The P-8A, based on Boeing's 737 aircraft, is being built as part of a $1.6 billion contract awarded by the Navy in January. The Navy plans to purchase 117 of the anti-submarine warfare, anti-surface warfare, intelligence, surveillance and reconnaissance aircraft to replace its P-3 fleet.
"Boeing will deliver this first aircraft to the Navy on schedule in 2012 in preparation for initial operational capability, which is planned for 2013," said Chuck Dabundo, Boeing vice president and P-8 program manager. "Our team has built seven P-8A test aircraft to date and the process improvements and efficiencies we've incorporated will continue to help reduce costs as the program moves forward."
The Poseidon team is using a first-in-industry, in-line production process that draws on Boeing's Next-Generation 737 production system. All aircraft modifications unique to the P-8A are made in sequence during fabrication and assembly.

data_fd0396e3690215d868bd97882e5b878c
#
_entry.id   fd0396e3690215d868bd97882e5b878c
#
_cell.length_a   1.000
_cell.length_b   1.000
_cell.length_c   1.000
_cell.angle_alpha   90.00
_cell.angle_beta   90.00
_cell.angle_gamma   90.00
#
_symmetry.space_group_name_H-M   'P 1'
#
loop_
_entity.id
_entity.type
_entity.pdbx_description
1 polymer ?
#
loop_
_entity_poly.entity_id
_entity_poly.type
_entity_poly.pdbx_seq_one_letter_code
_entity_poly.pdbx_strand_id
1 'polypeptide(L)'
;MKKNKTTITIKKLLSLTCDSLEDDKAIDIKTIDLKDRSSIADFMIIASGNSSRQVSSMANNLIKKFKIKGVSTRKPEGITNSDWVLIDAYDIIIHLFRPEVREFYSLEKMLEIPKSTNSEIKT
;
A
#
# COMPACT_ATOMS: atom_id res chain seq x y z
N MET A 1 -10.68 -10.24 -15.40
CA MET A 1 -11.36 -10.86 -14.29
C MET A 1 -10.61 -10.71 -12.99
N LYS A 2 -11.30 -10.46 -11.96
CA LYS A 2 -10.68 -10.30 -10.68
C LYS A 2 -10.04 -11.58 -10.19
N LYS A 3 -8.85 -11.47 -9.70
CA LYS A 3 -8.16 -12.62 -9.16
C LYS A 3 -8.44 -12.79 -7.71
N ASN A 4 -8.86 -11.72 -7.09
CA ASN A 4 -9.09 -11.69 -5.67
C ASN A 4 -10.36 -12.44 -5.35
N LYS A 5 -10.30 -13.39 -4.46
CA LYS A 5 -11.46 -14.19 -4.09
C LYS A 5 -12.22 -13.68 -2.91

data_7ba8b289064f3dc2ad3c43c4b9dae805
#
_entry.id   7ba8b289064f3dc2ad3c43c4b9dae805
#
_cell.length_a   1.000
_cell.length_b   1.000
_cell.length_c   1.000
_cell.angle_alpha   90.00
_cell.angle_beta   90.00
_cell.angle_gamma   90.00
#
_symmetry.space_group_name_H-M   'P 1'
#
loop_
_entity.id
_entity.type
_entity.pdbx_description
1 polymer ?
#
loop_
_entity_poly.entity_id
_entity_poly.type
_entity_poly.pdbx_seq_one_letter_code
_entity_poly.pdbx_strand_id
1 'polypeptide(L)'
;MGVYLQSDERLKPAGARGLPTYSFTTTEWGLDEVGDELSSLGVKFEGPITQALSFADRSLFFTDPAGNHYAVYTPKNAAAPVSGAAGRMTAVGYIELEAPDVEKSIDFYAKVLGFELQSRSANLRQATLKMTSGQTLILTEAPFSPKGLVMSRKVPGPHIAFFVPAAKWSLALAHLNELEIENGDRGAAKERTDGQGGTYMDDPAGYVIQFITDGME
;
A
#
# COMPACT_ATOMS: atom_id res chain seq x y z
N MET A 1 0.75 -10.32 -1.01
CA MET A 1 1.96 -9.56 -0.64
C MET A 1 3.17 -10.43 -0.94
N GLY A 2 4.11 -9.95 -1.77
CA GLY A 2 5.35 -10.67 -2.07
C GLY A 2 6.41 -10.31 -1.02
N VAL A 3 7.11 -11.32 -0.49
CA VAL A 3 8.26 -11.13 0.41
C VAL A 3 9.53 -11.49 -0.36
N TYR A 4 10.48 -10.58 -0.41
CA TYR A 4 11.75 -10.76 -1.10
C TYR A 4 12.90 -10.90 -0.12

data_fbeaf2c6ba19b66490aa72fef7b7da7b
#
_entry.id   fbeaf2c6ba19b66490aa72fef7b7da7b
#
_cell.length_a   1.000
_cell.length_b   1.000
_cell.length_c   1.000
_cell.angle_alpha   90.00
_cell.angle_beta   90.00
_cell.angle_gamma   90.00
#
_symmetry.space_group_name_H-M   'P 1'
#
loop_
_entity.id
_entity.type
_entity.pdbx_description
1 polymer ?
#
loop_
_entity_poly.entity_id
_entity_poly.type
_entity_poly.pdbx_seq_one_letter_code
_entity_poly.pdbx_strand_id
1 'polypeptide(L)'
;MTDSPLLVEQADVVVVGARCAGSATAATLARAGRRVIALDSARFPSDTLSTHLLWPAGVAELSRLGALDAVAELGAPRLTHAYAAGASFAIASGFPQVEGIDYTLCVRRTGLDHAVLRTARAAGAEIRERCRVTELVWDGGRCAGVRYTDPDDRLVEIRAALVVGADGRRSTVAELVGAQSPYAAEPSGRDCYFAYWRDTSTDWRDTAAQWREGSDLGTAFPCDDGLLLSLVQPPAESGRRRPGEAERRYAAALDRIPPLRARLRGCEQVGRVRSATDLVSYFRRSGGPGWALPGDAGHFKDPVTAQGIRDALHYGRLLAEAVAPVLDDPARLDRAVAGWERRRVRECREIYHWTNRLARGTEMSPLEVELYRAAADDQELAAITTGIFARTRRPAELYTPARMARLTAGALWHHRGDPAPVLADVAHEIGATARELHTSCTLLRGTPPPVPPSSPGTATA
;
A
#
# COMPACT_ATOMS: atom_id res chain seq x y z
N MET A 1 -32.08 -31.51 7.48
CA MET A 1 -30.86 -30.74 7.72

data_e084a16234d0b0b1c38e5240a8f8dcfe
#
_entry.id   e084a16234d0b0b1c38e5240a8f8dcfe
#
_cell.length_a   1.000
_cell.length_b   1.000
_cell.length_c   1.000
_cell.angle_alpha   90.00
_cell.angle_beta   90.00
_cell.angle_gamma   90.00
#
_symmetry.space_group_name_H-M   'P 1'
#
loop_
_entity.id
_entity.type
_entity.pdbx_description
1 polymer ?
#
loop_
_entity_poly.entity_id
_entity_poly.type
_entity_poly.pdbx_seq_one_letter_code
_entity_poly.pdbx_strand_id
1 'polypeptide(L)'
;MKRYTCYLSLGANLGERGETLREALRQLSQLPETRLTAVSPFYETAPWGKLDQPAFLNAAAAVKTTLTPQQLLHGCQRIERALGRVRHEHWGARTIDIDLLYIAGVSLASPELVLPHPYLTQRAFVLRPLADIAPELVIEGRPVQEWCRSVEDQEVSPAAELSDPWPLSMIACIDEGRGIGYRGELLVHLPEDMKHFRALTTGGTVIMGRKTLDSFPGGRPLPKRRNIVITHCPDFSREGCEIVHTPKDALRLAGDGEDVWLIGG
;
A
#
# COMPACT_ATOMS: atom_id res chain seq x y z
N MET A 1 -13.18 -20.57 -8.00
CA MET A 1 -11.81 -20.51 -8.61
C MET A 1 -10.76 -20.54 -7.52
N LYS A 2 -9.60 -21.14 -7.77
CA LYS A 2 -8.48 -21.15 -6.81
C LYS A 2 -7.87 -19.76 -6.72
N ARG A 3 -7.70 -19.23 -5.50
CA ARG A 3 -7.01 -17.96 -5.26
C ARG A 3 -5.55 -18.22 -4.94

The start of final assembly follows Spirit AeroSystems' delivery of the P-8A fuselage to Boeing. The fuselage arrived Monday via rail and was loaded into a tooling fixture. Boeing workers have begun installing systems, wires and other small parts.
Boeing was awarded a System Development and Demonstration contract in 2004 to build and test six flight-test and two ground-test P-8A aircraft. The first three flight-test planes -- T1, T2 and T3 -- are completing testing at Naval Air Station Patuxent River, Md. The program's static test plane, S1, completed its test program earlier this year.
Boeing is the industry team leader in the P-8A program. Other members are CFM International, Northrop Grumman, Raytheon, Spirit AeroSystems, BAE Systems and GE Aviation.
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